Unfortunately falls are a part of dementia. As the disease progresses in the brain, it affects the areas responsible for coordinated movement. This is called apraxia and it involves any skilled movement -- from walking to balancing to toileting to chewing and swallowing food.
Good luck with your mom and enjoy your respite.
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Thanks everyone for your wonderful advice. I will keep it all in mind. My mom is 91 years young and has 2 arthritic knees, macular degeneration and frozen shoulders...this makes everything more difficult. I believe she is in the latter stages of the disease and we are experiencing what they call "surges" but I can't be sure. I have never dealt with dementia before this. She has hospice and we do have a hospital bed with rails, alarms, gate belt and other medical equipment to help her. But some things she still refuses to use. I don't have the energy to fight with her on some things, so she tires herself out through walking. I offer her easier solutions all the time. But she is determined to have it her way...until she exhausts herself and asks for help. Then I oblige her.
She is also under medications to help her sleep at night, trazodone, ambiem, lorazepam, haliperidol, but she defies the odds and still makes attempts to get herself up. My bedroom is upstairs and I have a camera/monitor to keep tabs on her...course I panic when she is out of camera range so I stumble out of bed and shoot downstairs. This happens many times a night.
They have re-adjusted her meds again..and the last two nights it was only every two hours and one four hour stretch of sleep.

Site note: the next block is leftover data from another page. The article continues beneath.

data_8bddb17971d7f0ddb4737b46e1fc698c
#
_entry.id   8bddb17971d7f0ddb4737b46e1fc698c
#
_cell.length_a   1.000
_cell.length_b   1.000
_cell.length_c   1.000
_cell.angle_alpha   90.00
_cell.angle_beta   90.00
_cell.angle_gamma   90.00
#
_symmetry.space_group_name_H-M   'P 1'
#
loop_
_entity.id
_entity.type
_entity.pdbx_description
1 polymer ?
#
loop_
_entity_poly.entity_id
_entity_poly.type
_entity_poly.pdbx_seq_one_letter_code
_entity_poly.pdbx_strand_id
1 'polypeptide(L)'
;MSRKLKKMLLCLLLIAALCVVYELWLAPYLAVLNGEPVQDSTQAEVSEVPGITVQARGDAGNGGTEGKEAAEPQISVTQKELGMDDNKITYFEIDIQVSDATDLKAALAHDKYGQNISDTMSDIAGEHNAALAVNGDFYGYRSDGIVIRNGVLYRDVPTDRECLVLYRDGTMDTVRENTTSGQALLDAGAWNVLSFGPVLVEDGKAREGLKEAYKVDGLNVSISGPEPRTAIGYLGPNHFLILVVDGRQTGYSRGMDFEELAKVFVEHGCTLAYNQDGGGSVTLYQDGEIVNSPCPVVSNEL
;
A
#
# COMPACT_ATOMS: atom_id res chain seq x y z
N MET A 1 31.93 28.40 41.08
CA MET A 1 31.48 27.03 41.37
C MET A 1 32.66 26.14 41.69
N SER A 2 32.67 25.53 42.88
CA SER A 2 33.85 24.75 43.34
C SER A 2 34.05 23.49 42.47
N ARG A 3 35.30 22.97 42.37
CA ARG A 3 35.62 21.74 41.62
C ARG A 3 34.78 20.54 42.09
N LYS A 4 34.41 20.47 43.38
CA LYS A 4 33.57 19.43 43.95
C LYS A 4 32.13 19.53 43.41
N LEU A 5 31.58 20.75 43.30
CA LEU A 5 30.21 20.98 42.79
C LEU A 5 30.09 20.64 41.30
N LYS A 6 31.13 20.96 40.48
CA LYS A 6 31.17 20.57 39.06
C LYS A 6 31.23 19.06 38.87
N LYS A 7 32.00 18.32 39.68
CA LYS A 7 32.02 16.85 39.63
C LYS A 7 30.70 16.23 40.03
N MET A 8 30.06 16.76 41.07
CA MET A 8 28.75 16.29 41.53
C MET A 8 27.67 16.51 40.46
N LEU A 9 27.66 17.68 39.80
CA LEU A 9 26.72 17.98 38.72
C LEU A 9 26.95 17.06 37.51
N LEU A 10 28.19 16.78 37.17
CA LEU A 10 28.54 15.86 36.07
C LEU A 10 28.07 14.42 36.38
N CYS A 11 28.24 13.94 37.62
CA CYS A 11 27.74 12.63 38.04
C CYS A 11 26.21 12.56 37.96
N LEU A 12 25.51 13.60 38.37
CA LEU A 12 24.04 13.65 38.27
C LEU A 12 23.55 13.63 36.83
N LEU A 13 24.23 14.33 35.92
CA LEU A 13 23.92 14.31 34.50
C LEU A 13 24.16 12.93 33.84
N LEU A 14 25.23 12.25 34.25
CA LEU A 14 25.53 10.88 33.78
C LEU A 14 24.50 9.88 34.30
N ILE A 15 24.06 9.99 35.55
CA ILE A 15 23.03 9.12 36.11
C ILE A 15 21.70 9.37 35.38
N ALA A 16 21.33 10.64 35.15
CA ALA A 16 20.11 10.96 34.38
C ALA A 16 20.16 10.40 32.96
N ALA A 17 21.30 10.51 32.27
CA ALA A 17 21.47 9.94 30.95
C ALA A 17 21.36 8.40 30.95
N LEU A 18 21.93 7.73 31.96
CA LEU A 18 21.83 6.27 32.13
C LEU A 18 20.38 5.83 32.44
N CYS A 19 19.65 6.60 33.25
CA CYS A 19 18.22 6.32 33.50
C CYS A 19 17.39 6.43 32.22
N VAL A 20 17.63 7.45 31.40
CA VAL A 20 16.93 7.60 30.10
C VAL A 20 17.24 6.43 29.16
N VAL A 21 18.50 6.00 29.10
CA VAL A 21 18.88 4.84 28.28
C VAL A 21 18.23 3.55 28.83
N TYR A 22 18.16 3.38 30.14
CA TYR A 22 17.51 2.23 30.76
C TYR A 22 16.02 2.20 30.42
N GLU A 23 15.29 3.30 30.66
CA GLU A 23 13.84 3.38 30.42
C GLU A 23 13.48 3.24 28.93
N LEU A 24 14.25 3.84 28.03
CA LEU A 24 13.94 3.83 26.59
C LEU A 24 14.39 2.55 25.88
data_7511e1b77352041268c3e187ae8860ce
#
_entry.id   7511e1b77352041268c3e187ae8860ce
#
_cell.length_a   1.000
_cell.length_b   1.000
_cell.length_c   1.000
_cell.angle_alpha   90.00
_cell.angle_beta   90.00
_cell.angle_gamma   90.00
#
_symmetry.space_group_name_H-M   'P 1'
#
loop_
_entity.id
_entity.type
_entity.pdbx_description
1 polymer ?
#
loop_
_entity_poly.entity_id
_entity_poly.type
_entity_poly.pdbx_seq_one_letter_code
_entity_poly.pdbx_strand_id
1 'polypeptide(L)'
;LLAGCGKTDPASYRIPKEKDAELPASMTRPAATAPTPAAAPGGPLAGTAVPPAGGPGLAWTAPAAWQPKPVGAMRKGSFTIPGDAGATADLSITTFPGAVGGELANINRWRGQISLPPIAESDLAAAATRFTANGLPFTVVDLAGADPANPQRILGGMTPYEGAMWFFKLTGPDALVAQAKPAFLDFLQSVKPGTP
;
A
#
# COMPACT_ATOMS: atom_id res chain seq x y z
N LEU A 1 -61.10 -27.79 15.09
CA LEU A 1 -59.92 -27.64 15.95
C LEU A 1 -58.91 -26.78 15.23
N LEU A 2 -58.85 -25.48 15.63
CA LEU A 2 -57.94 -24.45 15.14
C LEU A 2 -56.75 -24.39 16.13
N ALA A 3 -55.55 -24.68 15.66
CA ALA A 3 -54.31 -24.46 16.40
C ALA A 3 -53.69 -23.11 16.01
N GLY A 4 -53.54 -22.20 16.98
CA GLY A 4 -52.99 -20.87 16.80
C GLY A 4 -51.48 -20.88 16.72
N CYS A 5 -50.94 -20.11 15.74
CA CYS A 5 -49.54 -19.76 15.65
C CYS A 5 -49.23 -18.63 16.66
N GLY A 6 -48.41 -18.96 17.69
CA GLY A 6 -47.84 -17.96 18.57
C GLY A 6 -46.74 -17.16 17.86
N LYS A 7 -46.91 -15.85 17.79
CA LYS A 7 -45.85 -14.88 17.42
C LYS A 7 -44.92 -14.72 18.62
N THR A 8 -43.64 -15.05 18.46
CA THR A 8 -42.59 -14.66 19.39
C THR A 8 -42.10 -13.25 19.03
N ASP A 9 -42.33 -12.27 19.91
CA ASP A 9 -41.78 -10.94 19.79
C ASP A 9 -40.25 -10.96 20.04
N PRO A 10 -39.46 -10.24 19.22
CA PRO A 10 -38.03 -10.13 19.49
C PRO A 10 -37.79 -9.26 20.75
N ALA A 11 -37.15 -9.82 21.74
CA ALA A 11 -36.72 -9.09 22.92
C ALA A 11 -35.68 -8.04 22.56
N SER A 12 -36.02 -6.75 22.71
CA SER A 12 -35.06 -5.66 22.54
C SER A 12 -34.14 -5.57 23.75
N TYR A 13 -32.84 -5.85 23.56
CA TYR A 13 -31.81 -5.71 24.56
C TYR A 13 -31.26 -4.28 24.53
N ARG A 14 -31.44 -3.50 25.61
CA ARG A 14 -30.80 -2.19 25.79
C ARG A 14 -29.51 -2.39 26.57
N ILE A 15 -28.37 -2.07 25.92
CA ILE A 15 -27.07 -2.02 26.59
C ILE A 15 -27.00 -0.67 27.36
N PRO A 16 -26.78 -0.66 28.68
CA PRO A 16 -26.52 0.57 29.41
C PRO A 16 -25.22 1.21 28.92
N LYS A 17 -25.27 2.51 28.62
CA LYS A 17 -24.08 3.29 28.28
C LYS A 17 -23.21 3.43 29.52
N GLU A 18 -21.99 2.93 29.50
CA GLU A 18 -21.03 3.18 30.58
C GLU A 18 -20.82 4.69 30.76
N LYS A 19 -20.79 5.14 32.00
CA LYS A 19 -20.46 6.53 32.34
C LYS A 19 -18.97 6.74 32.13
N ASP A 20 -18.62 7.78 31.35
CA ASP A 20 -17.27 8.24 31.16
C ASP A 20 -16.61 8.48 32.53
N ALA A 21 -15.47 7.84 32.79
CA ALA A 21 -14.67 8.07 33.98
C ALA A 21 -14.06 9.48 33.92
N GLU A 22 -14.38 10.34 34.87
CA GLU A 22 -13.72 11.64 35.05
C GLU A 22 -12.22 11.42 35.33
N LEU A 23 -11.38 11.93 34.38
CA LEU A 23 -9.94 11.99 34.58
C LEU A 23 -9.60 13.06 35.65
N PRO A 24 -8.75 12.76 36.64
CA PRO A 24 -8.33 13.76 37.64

The light at the end of the tunnel for me is the 5 days of respite at the Hospice House in the first week of January. And now we will be receiving homecare help up to 20 hours a month through the Area Agency of Aging and Disabilities funded by the State of WA.
I really don't want to do the Nursing home...but if I can't give her the quality of care she deserves due to illness or sleep deprivation. It might be necessary.
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msdaizy Is she in search of something? Is she just restless? When they are like this you can get a device (not sure what it is called) it is flat and goes under sheets under the body, it sounds an alarm when the weight of the body isn't on it. My Mom's first nights at the NH, she was scared stiff literally to move because the alarm would sound. She even showed me why she couldn't move... she moved... it went off.... she'd lay flat down it stopped. She was an experienced escapee/wanderer too, this worked until she figured out how to disassemble the power source. Nothing kept her from harm that's why she's in a NH now. I just didn't have enough eyes, ears, energy, arms, legs, etc. This may be a stage but the next stage may be more hazardous. One night she was in a lake, she thought it was a huge puddle, thank the lord the neighbor had a dog that warned him, my Mom was in the lake. I was sleeping in bed with her in fear she was on a mission that night, she waited till I was in lala land and took off out the window. I tried my best to keep her safe.